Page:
Keep your blood pressure and cholesterol under control. Eating healthy foods and exercising regularly can go a long way toward controlling high blood pressure and cholesterol. Medication may be needed, too.
If you smoke or use other types of tobacco, ask your doctor to help you quit. Smoking increases your risk of various diabetes complications, including heart attack, stroke, nerve damage and kidney disease. In fact, smokers who have diabetes are three times more likely to die of cardiovascular disease than are nonsmokers who have diabetes, according to the American Diabetes Association. Talk to your doctor about ways to stop smoking or to stop using other types of tobacco.
If you drink alcohol, do so responsibly. Alcohol can cause either high or low blood sugar, depending on how much you drink and if you eat at the same time. If you choose to drink, do so only in moderation and always with a meal. Remember to include the calories from any alcohol you drink in your daily calorie count.
Take stress seriously. If you're stressed, it's easy to abandon your usual diabetes management routine. The hormones your body may produce in response to prolonged stress may prevent insulin from working properly, which only makes matters worse. To take control, set limits. Prioritize your tasks. Learn relaxation techniques. Get plenty of sleep.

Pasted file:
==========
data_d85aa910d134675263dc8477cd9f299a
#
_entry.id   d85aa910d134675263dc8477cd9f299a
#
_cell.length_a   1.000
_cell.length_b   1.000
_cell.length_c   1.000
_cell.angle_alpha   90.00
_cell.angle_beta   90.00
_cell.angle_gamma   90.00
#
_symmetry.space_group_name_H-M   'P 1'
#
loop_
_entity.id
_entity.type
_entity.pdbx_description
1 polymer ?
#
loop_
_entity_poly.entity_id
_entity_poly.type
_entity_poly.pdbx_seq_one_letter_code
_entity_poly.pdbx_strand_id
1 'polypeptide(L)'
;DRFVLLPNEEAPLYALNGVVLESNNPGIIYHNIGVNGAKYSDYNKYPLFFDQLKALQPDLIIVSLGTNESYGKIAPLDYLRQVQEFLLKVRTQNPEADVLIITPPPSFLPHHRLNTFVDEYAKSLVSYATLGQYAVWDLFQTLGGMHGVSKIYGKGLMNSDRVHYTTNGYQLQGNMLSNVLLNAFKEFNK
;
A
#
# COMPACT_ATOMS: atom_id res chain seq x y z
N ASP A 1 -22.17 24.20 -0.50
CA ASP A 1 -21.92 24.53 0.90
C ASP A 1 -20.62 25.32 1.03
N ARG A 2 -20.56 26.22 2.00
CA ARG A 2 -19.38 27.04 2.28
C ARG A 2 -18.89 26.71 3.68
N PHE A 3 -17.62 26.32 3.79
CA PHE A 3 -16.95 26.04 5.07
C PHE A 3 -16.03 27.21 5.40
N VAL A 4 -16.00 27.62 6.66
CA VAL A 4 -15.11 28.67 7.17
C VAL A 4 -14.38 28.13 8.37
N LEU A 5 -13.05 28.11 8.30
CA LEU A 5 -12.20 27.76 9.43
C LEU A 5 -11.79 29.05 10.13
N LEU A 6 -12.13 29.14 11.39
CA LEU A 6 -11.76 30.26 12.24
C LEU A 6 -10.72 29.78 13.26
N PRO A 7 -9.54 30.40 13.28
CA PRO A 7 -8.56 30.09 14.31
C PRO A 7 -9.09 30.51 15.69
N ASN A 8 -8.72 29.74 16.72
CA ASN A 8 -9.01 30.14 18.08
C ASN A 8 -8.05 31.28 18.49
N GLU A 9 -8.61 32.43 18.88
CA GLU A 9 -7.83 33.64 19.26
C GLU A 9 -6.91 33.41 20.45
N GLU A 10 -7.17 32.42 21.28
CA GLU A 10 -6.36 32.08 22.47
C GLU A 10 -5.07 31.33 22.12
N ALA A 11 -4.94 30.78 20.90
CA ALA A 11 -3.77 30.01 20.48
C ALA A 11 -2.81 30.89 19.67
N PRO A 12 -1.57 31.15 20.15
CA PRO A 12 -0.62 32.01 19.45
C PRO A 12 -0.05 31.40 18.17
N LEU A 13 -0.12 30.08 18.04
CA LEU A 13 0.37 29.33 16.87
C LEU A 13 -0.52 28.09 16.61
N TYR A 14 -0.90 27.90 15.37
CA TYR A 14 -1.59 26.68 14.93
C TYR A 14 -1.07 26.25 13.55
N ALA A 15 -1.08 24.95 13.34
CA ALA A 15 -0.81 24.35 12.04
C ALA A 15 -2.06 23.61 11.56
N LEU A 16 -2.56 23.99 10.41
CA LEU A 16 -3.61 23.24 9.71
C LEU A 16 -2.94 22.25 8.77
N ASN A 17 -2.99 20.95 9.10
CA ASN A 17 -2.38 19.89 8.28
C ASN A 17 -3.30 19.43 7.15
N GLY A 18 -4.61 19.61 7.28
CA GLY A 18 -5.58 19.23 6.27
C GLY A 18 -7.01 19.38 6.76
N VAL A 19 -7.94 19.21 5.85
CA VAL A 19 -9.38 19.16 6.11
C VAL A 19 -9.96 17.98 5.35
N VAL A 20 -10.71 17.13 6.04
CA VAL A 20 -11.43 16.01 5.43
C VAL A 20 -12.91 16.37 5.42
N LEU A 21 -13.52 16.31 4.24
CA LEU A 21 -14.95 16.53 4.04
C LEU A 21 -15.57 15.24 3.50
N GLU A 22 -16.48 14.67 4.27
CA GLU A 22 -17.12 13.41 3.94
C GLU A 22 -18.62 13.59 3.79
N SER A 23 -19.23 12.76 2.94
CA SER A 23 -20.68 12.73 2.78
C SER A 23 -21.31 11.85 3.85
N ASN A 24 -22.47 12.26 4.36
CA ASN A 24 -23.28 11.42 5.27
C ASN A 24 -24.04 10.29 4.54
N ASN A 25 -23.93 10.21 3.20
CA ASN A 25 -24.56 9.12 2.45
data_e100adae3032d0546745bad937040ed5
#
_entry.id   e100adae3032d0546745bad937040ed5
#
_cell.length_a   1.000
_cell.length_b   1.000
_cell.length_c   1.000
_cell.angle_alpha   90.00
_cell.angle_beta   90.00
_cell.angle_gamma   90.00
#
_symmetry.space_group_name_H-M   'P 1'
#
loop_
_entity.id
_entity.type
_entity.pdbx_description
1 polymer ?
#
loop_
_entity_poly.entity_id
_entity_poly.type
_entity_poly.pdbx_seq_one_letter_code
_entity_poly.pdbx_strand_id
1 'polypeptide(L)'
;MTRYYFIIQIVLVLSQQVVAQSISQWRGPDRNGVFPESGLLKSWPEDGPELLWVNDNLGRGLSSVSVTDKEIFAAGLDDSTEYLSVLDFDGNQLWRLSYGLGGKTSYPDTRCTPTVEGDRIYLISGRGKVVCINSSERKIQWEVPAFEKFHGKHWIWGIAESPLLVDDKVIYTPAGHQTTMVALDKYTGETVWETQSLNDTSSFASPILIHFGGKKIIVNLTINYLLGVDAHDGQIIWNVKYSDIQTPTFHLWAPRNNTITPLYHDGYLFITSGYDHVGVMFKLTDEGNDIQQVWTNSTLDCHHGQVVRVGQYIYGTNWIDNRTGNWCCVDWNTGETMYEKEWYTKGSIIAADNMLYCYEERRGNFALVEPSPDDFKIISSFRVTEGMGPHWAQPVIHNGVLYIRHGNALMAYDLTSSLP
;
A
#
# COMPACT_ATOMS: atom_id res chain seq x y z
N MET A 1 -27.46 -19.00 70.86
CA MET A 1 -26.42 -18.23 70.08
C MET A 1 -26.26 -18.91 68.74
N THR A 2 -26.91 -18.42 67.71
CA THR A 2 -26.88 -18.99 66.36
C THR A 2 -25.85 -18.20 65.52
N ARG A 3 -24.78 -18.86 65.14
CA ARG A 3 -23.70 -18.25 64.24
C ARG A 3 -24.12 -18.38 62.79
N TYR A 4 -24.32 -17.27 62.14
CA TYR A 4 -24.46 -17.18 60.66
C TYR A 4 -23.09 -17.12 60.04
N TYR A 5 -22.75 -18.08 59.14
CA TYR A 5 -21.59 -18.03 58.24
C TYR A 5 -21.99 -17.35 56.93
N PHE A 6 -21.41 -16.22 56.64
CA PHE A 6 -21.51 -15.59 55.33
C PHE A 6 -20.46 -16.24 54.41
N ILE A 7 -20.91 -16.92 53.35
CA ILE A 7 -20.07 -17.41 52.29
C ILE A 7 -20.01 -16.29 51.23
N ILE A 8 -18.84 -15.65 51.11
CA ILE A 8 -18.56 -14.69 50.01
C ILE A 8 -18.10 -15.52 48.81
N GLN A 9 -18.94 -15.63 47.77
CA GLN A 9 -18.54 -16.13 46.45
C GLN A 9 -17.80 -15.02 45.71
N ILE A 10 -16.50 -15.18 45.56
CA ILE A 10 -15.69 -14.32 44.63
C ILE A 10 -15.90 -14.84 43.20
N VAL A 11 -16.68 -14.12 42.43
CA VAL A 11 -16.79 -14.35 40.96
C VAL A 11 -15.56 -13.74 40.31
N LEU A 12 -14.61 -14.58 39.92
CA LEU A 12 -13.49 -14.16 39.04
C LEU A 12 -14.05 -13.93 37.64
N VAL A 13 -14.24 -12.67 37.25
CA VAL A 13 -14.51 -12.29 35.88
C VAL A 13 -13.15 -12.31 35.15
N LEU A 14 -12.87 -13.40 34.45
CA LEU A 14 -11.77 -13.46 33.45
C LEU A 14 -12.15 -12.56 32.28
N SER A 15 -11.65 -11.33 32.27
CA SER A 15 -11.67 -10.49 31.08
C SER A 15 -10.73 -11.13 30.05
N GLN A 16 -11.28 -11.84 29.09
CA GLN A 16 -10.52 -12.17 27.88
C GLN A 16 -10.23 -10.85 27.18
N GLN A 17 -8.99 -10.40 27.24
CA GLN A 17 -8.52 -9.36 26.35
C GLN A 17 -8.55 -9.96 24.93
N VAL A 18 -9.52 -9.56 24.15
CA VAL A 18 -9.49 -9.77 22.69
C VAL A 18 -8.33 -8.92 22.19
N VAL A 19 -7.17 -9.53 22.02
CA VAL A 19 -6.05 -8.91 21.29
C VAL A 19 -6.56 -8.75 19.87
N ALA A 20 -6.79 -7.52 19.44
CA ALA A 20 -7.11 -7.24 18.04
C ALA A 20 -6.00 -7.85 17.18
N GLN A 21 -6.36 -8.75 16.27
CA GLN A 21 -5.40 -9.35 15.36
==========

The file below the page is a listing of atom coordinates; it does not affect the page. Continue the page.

Above all, stay positive. The good habits you adopt today can help you enjoy an active, healthy life with diabetes.
Read this article on Mayoclinic.com.
Type 1 diabetes can't be prevented. However, the same healthy lifestyle choices that help treat prediabetes, type 2 diabetes and gestational diabetes can help prevent them.
Eat healthy foods. Choose foods low in fat and calories. Focus on fruits, vegetables and whole grains. Strive for variety to prevent boredom.
Get more physical activity. Aim for 30 minutes of moderate physical activity a day. Take a brisk daily walk. Ride your bike. Swim laps. If you can't fit in a long workout, break it up into smaller sessions spread throughout the day.
Lose excess pounds. If you're overweight, losing even 5 percent of your body weight — for example, 10 pounds (4.5 kilograms) if you weigh 200 pounds (90.7 kilograms) — can reduce the risk of diabetes. To keep your weight in a healthy range, focus on permanent changes to your eating and exercise habits. Motivate yourself by remembering the benefits of losing weight, such as a healthier heart, more energy and improved self-esteem.
Sometimes medication is an option as well. Oral diabetes drugs such as metformin (Glucophage) and rosiglitazone (Avandia) may reduce the risk of type 2 diabetes — but healthy lifestyle choices remain essential.